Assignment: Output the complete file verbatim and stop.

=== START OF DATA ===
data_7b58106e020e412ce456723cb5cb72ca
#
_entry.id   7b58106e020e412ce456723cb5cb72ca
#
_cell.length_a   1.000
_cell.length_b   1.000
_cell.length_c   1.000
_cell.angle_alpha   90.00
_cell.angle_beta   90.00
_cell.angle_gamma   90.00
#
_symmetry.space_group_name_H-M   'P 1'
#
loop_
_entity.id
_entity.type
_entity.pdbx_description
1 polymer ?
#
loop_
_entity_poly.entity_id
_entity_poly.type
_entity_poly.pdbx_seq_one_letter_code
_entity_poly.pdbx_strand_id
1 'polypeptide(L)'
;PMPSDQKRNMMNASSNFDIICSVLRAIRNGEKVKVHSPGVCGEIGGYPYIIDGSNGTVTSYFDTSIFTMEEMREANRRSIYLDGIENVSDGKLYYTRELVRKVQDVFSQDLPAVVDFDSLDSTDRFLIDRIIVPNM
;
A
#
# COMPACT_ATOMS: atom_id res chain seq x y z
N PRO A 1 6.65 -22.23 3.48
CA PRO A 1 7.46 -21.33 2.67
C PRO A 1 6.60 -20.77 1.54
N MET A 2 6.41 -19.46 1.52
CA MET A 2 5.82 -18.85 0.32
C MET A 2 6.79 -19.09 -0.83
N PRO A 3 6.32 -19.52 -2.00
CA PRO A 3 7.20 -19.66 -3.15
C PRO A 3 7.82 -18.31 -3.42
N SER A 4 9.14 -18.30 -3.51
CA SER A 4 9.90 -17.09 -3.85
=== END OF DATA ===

data_7b58106e020e412ce456723cb5cb72ca
#
_entry.id   7b58106e020e412ce456723cb5cb72ca
#
_cell.length_a   1.000
_cell.length_b   1.000
_cell.length_c   1.000
_cell.angle_alpha   90.00
_cell.angle_beta   90.00
_cell.angle_gamma   90.00
#
_symmetry.space_group_name_H-M   'P 1'
#
loop_
_entity.id
_entity.type
_entity.pdbx_description
1 polymer ?
#
loop_
_entity_poly.entity_id
_entity_poly.type
_entity_poly.pdbx_seq_one_letter_code
_entity_poly.pdbx_strand_id
1 'polypeptide(L)'
;PMPSDQKRNMMNASSNFDIICSVLRAIRNGEKVKVHSPGVCGEIGGYPYIIDGSNGTVTSYFDTSIFTMEEMREANRRSIYLDGIENVSDGKLYYTRELVRKVQDVFSQDLPAVVDFDSLDSTDRFLIDRIIVPNM
;
A
#
# COMPACT_ATOMS: atom_id res chain seq x y z
N PRO A 1 6.65 -22.23 3.48
CA PRO A 1 7.46 -21.33 2.67
C PRO A 1 6.60 -20.77 1.54
N MET A 2 6.41 -19.46 1.52
CA MET A 2 5.82 -18.85 0.32
C MET A 2 6.79 -19.09 -0.83
N PRO A 3 6.32 -19.52 -2.00
CA PRO A 3 7.20 -19.66 -3.15
C PRO A 3 7.82 -18.31 -3.42
N SER A 4 9.14 -18.30 -3.51
CA SER A 4 9.90 -17.09 -3.85